Technology constantly changes. Firms are periodically put to the choice about whether to upgrade their technology or build a new platform. An expert software vendor/installer can greatly assist firms in making and implementing these decisions, increasing productivity and efficiency, and thereby helping a firm grow its business. Vendors are often selected after a thorough evaluation process involving the submission of requests for proposals and the evaluation of multiple proposals, culminating in the negotiation and execution of a complicated services agreement and associated statement of work. Once the agreement is executed and the firm’s IT department takes over, however, the details of the agreement and SOW can be overlooked, creating litigation risk in the event a dispute develops between the vendor and the firm.

There are numerous reasons such a relationship can become contentious. The technology and the parties’ contractual framework is oftentimes complicated. Disputes can arise out of implementation delays, product defects, service inadequacies, disputes over payments, personnel changes, shifts in technology, and even personality conflicts. A one-sided agreement can force a customer to absorb long delays, continue the use of a dissatisfactory or otherwise outdated platform, or pay exorbitant fees to terminate the services agreement. As a result, understanding and adhering to the terms of these complicated contracts in the event of a dispute is oftentimes critical.

To assist customers in minimizing litigation risk after a services agreement is executed, below is a checklist identifying the typical yet critical provisions in a services agreement. Careful attention to these provisions will greatly assist companies in identifying issues and minimizing litigation risk after a service agreement is signed.

1. Payment Schedule: The payment schedule will dictate whether and how much payment is owed.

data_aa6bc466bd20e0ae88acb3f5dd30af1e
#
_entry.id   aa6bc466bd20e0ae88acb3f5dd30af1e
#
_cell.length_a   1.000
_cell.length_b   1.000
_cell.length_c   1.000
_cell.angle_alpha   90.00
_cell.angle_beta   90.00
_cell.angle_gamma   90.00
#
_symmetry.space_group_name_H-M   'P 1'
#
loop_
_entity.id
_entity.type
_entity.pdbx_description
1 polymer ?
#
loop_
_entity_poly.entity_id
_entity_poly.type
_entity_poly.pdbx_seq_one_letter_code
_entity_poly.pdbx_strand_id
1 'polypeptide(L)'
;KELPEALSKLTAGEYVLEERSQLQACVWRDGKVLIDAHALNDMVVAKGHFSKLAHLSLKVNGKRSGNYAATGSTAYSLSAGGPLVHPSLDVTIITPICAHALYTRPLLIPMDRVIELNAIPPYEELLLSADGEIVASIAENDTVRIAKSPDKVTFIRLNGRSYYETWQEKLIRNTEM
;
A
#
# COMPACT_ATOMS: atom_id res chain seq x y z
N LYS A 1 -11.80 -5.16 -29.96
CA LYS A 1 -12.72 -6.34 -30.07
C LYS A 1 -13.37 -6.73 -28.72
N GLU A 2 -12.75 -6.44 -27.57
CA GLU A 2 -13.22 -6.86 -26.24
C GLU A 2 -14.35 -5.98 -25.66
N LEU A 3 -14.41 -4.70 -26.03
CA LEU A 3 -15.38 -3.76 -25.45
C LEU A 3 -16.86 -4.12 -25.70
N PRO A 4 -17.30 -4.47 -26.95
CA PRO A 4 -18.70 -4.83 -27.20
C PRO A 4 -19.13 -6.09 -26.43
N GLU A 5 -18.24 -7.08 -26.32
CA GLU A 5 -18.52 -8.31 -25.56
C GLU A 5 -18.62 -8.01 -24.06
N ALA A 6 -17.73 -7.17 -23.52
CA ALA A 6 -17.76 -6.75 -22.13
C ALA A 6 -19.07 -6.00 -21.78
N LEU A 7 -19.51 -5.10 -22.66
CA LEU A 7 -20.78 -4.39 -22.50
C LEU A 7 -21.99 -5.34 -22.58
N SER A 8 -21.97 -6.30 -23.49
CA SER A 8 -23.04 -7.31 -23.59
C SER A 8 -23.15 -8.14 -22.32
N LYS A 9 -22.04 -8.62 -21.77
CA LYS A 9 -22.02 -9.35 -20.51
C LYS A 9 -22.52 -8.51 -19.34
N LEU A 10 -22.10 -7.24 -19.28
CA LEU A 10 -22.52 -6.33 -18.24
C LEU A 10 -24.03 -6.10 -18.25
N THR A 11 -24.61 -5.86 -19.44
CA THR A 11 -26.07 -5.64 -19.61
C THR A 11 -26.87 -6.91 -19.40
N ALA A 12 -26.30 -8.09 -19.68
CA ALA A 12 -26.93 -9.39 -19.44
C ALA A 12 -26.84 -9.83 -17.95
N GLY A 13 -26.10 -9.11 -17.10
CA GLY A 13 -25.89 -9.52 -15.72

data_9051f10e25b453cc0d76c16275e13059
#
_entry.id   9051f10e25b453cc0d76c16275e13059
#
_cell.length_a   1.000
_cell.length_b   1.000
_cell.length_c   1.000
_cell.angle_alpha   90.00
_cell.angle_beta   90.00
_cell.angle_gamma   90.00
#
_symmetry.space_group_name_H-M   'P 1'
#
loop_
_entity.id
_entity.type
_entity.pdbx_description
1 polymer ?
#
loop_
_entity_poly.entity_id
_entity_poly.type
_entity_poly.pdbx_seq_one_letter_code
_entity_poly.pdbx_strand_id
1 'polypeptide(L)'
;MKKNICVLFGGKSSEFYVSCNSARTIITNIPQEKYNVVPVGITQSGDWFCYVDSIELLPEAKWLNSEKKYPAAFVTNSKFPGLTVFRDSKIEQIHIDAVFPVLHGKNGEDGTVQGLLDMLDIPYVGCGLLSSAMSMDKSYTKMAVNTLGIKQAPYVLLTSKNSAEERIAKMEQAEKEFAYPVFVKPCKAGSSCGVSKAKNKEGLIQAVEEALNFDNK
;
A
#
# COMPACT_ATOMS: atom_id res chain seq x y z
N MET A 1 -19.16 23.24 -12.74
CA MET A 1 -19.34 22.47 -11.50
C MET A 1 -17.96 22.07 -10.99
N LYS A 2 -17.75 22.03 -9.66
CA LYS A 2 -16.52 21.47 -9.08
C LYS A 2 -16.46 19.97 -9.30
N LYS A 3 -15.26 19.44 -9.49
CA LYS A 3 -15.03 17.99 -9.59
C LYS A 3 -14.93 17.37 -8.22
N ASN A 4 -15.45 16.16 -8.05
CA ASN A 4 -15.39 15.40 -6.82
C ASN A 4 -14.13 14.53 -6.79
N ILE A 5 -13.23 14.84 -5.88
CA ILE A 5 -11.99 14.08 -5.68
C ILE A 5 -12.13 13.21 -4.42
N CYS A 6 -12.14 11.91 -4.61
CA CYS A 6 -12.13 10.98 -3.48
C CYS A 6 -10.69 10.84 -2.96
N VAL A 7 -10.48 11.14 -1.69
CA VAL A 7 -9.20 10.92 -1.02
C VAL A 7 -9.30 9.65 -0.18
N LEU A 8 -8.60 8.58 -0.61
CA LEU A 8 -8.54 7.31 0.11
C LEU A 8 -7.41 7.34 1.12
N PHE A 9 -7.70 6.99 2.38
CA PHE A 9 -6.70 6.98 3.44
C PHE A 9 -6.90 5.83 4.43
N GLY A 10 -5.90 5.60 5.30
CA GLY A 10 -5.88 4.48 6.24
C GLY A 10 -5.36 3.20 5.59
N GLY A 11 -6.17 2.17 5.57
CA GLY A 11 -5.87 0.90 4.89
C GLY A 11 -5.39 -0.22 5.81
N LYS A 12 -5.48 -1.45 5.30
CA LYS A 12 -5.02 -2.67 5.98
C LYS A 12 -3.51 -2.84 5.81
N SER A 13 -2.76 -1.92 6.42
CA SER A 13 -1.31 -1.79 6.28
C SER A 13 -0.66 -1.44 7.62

• First Payment Due
    • At contract execution?
    • Delivery?
    • Installation?
    • Completion of training?
    • Acceptance?
    • When software/services “go live”?
    • When vendor/customer fulfills certain responsibilities?
    • Date certain?
    • Separate term for maintenance/support?
  • Form of Payment
    • Fixed lump sum?
    • Fixed periodic?
    • Variable?
    • Based on certain milestones?
  • Notice of Disputes: If software/services are inadequate, does contract require notice of defect/performance issues in response to each specific invoice?

2. Project Plan/Schedule/Milestones: Getting from contract execution to “go live” is often a long, expensive and complicated process. Clear timelines and the delineation of duties and responsibilities are crucial when a dispute arises. These are often found in the SOW.

  • Does the contract/SOW set out a concrete project plan, schedule and/or milestone payments?
  • How specific is the project plan? Are there clear deadlines?
  • What is the remedy in the event of delay or performance issues (30 days or “as soon as practicable”)?
  • What are the customer’s responsibilities?
  • What are the vendor’s responsibilities?
  • What are the remedies if the schedule is not met?
    • Monetary damages?
    • Payment for delay?
  • Is the customer required to provide notice of any changes?
  • Does the vendor have an opportunity to cure?
  • What is the procedure for amending the schedule? Is it the responsibility of the customer or vendor? Is a change order required?
  • Does failure to provide notice of delay constitute waiver?